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SCOTUS ensures employee religious beliefs are respected. What does it mean for employers?

Critics worry about implications for pharmacists who object to filling contraception prescriptions or teachers who hold traditional views of gender identity
 Jason Guinasso
 Jason Guinasso

On June 29, the Supreme Court of the United States (SCOTUS) released an important ruling in Groff v. Dejoy, which clarified the responsibilities of employers when it comes to accommodating their employees' religious practices. 

The unanimous decision redefined the concept of "undue hardship" and established that Title VII mandates that an employer who denies a religious accommodation must demonstrate that granting such an accommodation would lead to "significant increased costs compared to the operation of its specific business." This ruling is a significant step in ensuring that employees' religious beliefs are respected and that employers are held accountable for accommodating them.

Groff will have serious implications for Nevada employers evaluating how and when to accommodate their employees’ religious beliefs and practices.

Facts of the case

Gerald Groff is a devout evangelical Christian who firmly believes that Sunday should be a day of worship and rest, rather than a day of "secular labor" and the transportation of "worldly goods." He started working for the United States Postal Service (USPS) in 2012, where he became a rural carrier associate and assisted regular carriers with mail delivery. 

When he first began his job, Sunday work was not typically required. However, over time, that began to change.

In 2013, USPS made an agreement with Amazon to start delivering packages on Sundays. This was a big deal for customers who needed their orders quickly. 

Then in 2016, USPS signed a memorandum of understanding with the National Rural Letter Carriers' Association that outlined how Sunday and holiday deliveries would be handled. During a two-month peak season, each post office would use its employees to deliver packages. At other times, workers such as Groff would deliver packages from a regional hub, including the Lancaster Annex in Quarryville, Pennsylvania.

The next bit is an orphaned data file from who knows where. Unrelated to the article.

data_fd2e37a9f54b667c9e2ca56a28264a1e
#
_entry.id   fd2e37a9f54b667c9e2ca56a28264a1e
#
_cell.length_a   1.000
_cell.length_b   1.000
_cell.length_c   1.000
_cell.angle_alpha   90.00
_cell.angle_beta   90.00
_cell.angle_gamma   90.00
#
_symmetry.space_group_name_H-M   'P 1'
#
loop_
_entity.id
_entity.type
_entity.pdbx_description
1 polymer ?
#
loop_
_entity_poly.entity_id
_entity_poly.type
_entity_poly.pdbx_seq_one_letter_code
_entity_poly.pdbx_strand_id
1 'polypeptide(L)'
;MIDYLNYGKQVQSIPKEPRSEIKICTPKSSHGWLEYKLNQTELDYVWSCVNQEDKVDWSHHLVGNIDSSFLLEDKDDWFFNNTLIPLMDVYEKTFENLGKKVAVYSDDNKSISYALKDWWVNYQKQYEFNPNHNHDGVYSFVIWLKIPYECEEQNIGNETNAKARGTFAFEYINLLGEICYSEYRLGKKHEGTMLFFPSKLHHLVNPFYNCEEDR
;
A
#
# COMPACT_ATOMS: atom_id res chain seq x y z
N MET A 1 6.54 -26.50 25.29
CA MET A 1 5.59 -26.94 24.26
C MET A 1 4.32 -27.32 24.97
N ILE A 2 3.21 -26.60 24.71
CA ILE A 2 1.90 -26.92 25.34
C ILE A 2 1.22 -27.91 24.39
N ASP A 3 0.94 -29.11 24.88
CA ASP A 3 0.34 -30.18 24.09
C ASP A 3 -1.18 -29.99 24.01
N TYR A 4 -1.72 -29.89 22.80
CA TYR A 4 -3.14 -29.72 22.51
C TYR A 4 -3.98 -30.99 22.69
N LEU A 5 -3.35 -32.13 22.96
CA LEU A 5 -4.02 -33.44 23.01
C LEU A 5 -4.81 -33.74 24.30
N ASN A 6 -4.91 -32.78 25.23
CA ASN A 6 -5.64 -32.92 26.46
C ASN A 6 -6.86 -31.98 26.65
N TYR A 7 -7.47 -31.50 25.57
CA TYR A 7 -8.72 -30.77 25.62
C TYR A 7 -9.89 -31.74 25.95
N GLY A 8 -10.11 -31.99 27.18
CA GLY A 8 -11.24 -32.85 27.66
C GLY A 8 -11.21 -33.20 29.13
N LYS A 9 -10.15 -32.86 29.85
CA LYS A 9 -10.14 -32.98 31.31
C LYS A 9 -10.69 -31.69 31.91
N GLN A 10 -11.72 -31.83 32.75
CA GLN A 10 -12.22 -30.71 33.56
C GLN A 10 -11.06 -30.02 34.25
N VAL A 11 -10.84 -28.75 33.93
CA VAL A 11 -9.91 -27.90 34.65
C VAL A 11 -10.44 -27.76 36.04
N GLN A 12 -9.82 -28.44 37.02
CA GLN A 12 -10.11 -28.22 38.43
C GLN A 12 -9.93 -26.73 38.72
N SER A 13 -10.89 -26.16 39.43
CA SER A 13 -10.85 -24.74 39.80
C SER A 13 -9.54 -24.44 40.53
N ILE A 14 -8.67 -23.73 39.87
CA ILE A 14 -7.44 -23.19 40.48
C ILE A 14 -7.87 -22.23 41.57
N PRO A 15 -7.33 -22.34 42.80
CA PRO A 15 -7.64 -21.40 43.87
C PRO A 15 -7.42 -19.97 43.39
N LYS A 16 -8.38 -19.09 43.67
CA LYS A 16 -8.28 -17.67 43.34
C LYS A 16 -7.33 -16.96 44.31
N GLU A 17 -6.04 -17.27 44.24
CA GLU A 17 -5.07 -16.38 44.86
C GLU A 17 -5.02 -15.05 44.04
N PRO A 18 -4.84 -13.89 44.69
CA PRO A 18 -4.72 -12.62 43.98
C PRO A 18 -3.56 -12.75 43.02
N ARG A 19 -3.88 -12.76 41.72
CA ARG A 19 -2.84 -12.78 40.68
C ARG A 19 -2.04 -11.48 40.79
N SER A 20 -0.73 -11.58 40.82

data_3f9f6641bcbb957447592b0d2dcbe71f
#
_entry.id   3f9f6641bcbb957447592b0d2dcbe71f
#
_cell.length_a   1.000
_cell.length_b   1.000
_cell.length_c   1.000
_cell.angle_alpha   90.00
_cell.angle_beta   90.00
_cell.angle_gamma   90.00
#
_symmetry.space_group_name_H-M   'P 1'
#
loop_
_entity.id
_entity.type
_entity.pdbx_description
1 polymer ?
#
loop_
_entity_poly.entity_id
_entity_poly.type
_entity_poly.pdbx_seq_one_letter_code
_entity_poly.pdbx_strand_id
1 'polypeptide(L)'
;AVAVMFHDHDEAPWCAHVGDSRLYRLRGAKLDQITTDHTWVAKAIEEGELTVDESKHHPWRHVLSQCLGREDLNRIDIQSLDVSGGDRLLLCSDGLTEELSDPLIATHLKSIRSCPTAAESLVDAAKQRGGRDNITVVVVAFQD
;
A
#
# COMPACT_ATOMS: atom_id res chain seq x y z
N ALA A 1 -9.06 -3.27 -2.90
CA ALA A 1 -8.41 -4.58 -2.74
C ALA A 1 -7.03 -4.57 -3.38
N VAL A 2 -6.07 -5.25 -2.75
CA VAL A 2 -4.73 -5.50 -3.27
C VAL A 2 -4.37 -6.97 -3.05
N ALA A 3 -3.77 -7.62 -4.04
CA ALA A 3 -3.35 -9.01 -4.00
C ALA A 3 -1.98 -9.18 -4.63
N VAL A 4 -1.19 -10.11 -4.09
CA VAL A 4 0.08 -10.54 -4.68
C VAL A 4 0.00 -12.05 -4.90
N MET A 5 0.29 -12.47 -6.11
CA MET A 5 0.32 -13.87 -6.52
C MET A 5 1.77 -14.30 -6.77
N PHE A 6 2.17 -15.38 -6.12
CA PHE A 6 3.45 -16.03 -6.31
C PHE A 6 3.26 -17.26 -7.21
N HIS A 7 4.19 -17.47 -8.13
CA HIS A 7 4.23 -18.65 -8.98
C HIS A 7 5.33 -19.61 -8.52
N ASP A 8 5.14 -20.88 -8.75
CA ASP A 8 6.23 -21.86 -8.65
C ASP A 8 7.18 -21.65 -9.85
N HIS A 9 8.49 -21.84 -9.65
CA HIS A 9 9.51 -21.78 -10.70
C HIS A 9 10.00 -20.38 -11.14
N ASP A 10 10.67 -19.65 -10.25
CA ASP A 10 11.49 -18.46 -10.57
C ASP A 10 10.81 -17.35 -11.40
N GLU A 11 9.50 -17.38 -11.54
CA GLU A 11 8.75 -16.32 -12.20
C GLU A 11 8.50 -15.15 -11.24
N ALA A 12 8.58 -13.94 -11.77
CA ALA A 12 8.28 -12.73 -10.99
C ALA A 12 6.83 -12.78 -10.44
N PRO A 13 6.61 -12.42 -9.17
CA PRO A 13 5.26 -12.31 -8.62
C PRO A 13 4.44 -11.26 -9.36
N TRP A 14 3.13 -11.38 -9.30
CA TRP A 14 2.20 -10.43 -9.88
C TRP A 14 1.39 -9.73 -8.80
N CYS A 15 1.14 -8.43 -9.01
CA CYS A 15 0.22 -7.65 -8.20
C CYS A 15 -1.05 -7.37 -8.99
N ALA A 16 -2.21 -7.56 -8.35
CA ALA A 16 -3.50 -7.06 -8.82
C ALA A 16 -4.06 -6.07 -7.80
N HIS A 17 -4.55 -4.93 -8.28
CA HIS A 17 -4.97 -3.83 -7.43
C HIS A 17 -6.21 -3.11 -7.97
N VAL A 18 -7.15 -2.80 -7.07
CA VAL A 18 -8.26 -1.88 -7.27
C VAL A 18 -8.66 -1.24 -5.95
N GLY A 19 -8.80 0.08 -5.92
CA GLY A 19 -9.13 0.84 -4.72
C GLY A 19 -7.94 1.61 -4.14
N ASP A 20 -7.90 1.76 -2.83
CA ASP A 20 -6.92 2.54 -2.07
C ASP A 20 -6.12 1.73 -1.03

Groff found himself in a difficult situation when he was informed that he would be required to work on Sundays. He was not willing to do so, and requested a transfer to Holtwood, a small USPS station that did not make Sunday deliveries at the time. However, this changed when Amazon deliveries began at the station in March 2017.

Despite Groff's reluctance to work on Sundays, USPS found other ways to ensure that Sunday deliveries were carried out. During peak season, the rest of the Holtwood staff, including the postmaster, delivered mail, while in other months, Groff's assignments were redistributed to other carriers. 

Unfortunately, Groff continued to receive disciplinary action for refusing to work on Sundays, which ultimately led to his resignation in January 2019. Groff sued USPS under Title VII of the Civil Rights Act of 1964, claiming USPS failed to reasonably accommodate his religion because the shift swaps did not fully eliminate the conflict. The district court concluded the requested accommodation would pose an undue hardship on USPS and granted summary judgment for USPS. The U.S. Court of Appeals for the Third Circuit affirmed.

SCOTUS was asked to carefully consider the question of whether the “more-than-de-minimis-cost” (minimal) test for refusing Title VII religious accommodations should be disapproved.